It's not only the beautiful name of the country this book is about - 'White Russia' - that piques the reader's interest; to this day Belarus remains a blank spot on the map for many people. Previously difficult to find, publications on Belarusian history are a potential treasure trove for the English language reader, holding the story of a nation whose territory is larger than some European countries.
Throughout its history, Belarus has been continuously included in various state formations such as Kievan Rus’, the Grand Duchy of Lithuania, the Kingdom of Poland, the Russian Empire and later the Soviet Union. Lubov Bazan’s book is a detailed narration of all these meaningful milestones in the history of Belarus. The book presents a thorough but fascinating chronological history of the country.
The book gives the reader plenty of leeway to form their own conclusions about the historical material she presents: the book covers different theoretical viewpoints on important points such as the ethnic background of the Belarusian people and their ethnic and national identity, the origins of the language, and the historically complex union between the Orthodox and Catholic churches.
Translated by Callum Walker.
Lubov Bazan, a historian, art analyst and translator, was born in Belarus where she graduated from the Faculty of History at the Pedagogical University and the post-graduate School of Art at the Academy of Science. Following her graduation, she worked as a research associate at the Vitebsk Historical Museum and professor of the History of Art at the Institute of Technology.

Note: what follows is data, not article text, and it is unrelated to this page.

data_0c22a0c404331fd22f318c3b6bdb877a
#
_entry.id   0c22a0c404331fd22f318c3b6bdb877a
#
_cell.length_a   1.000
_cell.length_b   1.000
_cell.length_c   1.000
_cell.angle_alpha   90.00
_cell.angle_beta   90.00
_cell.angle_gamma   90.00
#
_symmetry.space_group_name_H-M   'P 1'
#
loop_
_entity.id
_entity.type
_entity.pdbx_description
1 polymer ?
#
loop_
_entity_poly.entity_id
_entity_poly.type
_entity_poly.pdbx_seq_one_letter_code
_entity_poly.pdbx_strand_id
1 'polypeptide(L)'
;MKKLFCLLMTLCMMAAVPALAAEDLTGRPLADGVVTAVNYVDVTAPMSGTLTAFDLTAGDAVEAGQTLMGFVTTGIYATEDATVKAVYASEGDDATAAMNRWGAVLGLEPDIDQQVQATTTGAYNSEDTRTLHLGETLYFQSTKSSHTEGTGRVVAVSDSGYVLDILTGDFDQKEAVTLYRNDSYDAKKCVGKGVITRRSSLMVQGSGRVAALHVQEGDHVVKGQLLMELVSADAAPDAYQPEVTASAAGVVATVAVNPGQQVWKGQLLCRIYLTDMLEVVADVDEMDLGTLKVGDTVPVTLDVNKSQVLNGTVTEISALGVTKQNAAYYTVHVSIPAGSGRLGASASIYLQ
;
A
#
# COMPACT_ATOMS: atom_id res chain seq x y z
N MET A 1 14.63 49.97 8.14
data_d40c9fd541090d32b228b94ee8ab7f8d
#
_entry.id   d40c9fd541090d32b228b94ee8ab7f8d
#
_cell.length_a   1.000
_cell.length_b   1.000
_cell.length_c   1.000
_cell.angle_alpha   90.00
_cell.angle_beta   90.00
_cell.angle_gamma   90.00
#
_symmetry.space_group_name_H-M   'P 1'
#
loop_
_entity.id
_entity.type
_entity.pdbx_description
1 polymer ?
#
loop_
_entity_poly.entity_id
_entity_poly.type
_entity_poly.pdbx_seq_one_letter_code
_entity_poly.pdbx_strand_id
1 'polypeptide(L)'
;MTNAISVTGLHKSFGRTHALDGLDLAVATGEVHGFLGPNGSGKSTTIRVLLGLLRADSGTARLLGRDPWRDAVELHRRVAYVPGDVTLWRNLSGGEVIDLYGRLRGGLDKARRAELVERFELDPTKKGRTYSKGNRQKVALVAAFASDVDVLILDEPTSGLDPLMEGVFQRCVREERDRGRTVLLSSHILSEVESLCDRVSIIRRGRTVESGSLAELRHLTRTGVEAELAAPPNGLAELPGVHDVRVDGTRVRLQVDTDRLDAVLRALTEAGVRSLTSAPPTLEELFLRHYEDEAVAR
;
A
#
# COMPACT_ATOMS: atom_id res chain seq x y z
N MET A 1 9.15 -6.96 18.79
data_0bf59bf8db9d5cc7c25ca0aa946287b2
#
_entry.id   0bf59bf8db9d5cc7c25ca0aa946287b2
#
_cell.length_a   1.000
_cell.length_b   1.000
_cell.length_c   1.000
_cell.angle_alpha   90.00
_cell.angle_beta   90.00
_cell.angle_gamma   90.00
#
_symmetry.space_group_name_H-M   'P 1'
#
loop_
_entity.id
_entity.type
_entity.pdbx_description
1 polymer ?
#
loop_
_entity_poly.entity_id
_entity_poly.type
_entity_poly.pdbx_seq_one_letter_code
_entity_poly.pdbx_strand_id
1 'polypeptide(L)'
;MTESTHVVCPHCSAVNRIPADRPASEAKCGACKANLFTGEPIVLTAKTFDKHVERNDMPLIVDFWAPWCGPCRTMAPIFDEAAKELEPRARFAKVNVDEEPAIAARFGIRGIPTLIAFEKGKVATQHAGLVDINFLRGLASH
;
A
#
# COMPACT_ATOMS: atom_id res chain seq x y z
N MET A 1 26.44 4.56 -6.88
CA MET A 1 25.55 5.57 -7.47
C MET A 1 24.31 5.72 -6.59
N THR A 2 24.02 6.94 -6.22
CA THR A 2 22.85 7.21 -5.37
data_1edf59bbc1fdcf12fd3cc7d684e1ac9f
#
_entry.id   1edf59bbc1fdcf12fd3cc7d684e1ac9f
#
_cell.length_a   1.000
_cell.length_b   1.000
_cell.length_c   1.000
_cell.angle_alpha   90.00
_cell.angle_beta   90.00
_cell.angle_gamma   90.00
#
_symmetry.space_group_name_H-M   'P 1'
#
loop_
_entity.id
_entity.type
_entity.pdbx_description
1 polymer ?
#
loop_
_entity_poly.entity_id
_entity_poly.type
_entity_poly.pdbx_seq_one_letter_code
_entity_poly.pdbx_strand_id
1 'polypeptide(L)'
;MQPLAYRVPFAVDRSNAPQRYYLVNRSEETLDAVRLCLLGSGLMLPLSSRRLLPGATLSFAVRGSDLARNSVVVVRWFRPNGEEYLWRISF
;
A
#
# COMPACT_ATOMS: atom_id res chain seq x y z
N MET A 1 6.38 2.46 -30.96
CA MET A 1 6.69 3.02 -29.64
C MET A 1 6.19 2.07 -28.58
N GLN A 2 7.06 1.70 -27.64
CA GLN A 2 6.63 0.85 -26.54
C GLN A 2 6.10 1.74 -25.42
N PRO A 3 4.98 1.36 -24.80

In 1988 Bazan became the director of the Vitebsk Municipal Art Gallery, at the same time working as the television writer and hostess of TV shows about art.
In 1991, under Bazan’s supervision, Belarus saw an exposition of Marc Chagall’s work, the first of its kind in the country at the time, featuring over a hundred paintings by the previously banned in the communist state artist. After the exposition, Lubov Bazan became actively involved in the creation of the Marc Chagall Museum in his native Vitebsk, eventually assuming the position of the museum’s director.
Since 1997 Lubov Bazan has lived in the Netherlands where she lectures on the history of Russian art and iconography. She has authored multiple articles about history, culture and art, and in 2011 translated the book Pyotr’s Borscht by Dutch novelist José Hennekam into Russian.